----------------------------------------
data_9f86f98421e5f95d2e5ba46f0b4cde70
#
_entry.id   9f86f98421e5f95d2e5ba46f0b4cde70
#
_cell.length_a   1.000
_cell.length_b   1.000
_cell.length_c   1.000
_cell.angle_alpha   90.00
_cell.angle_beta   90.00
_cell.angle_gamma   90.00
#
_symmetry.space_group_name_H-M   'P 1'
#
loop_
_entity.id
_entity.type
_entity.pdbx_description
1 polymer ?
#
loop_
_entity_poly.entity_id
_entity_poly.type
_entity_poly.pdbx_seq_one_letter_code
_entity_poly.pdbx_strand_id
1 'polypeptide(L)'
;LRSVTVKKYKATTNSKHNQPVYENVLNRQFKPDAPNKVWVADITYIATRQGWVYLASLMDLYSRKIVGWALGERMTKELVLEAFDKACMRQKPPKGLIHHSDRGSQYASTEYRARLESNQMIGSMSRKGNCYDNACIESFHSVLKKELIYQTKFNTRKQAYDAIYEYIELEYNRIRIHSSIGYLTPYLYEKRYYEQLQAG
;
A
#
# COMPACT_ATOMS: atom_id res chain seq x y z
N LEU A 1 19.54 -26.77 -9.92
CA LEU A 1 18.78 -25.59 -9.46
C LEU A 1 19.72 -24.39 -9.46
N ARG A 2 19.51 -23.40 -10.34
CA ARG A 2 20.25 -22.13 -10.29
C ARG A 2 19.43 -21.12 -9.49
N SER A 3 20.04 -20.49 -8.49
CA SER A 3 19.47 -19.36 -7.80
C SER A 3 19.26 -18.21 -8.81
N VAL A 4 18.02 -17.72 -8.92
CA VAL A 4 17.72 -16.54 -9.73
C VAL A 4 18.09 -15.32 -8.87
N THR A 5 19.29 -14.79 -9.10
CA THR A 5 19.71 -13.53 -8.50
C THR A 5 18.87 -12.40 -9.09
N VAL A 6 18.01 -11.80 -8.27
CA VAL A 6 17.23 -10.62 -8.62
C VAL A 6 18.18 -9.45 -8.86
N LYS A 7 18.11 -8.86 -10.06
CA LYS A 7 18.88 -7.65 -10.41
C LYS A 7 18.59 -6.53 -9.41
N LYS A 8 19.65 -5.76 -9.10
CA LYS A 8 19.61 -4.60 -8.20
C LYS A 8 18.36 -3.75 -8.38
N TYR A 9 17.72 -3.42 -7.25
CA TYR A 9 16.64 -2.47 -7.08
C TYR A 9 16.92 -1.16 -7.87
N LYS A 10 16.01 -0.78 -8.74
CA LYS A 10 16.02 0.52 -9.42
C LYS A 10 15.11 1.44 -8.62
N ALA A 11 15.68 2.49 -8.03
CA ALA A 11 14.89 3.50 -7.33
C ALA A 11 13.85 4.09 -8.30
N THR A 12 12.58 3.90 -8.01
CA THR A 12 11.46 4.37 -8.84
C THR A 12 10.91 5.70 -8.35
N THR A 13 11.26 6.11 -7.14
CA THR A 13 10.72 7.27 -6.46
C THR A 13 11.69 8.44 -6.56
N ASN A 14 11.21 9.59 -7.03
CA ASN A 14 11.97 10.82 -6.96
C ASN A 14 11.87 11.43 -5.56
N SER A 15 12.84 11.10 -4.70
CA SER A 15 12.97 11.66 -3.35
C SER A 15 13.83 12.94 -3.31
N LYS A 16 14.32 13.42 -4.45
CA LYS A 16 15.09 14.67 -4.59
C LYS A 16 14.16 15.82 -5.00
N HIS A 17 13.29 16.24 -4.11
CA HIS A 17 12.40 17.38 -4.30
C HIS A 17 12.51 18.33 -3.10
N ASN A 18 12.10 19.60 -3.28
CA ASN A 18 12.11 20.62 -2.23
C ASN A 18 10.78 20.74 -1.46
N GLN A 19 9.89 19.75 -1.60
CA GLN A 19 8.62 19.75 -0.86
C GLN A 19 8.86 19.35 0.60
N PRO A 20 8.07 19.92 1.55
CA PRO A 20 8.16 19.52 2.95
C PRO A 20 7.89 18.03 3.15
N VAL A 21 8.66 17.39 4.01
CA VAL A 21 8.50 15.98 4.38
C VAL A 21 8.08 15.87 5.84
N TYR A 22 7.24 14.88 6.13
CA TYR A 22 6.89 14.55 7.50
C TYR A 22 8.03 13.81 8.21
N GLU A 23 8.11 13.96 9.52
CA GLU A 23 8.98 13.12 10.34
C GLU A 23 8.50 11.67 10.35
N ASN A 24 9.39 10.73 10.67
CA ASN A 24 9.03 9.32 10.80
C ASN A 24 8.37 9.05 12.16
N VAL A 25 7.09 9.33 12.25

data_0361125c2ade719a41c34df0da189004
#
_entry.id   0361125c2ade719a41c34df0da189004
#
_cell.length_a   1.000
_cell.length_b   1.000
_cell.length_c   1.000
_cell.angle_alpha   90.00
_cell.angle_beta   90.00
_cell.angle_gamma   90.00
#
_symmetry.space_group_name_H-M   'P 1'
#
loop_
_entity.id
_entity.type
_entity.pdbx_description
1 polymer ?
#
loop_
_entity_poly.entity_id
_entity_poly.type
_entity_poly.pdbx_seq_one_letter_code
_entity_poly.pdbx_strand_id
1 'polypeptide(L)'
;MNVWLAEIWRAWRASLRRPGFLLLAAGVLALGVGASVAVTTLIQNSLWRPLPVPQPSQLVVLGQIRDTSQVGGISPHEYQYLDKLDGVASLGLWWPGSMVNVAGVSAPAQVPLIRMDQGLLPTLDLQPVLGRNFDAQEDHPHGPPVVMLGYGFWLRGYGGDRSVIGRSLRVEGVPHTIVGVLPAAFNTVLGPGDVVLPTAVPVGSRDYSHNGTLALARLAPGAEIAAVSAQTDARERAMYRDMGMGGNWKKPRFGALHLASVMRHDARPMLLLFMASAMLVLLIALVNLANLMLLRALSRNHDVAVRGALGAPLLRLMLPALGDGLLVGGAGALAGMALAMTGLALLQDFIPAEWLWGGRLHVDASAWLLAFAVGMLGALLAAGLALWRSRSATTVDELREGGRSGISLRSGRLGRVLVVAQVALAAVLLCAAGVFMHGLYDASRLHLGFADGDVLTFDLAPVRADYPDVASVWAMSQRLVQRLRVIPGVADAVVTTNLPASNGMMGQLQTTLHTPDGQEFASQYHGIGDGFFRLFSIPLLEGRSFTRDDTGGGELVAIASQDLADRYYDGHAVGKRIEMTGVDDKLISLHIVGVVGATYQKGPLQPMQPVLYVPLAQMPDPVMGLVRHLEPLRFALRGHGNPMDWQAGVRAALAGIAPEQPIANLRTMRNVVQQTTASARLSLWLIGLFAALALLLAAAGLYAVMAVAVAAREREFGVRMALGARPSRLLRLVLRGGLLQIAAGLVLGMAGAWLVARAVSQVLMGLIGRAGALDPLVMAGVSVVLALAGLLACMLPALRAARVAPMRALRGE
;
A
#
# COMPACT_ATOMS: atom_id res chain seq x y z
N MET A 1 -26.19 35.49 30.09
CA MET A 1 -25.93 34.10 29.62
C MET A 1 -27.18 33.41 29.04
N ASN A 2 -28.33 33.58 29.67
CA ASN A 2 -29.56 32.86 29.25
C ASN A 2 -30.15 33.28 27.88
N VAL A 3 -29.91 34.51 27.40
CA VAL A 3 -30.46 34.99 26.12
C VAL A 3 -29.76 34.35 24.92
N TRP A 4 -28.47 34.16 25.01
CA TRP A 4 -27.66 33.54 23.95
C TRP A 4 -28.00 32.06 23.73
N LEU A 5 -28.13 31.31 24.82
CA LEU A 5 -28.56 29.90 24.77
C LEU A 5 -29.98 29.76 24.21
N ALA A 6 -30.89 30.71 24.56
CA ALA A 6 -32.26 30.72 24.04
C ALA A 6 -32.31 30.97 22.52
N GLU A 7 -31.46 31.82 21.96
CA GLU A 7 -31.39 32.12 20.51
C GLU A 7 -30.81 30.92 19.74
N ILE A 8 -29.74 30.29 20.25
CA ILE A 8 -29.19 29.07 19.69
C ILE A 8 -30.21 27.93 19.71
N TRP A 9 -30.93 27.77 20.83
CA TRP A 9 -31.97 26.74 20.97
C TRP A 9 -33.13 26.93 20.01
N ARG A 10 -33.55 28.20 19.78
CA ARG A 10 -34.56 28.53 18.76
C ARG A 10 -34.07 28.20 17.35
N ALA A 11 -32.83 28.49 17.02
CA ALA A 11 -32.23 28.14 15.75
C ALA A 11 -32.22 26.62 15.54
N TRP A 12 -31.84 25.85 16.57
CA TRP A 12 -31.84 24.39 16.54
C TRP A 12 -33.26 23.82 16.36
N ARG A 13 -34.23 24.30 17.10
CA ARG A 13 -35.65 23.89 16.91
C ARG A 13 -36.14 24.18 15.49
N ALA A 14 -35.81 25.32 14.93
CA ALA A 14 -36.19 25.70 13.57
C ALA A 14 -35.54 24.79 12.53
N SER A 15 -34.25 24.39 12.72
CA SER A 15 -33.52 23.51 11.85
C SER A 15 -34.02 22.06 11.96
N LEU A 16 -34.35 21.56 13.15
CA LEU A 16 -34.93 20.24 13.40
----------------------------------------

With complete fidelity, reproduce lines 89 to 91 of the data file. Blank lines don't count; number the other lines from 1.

CA PRO A 20 8.16 19.52 2.95
C PRO A 20 7.89 18.03 3.15
N VAL A 21 8.66 17.39 4.01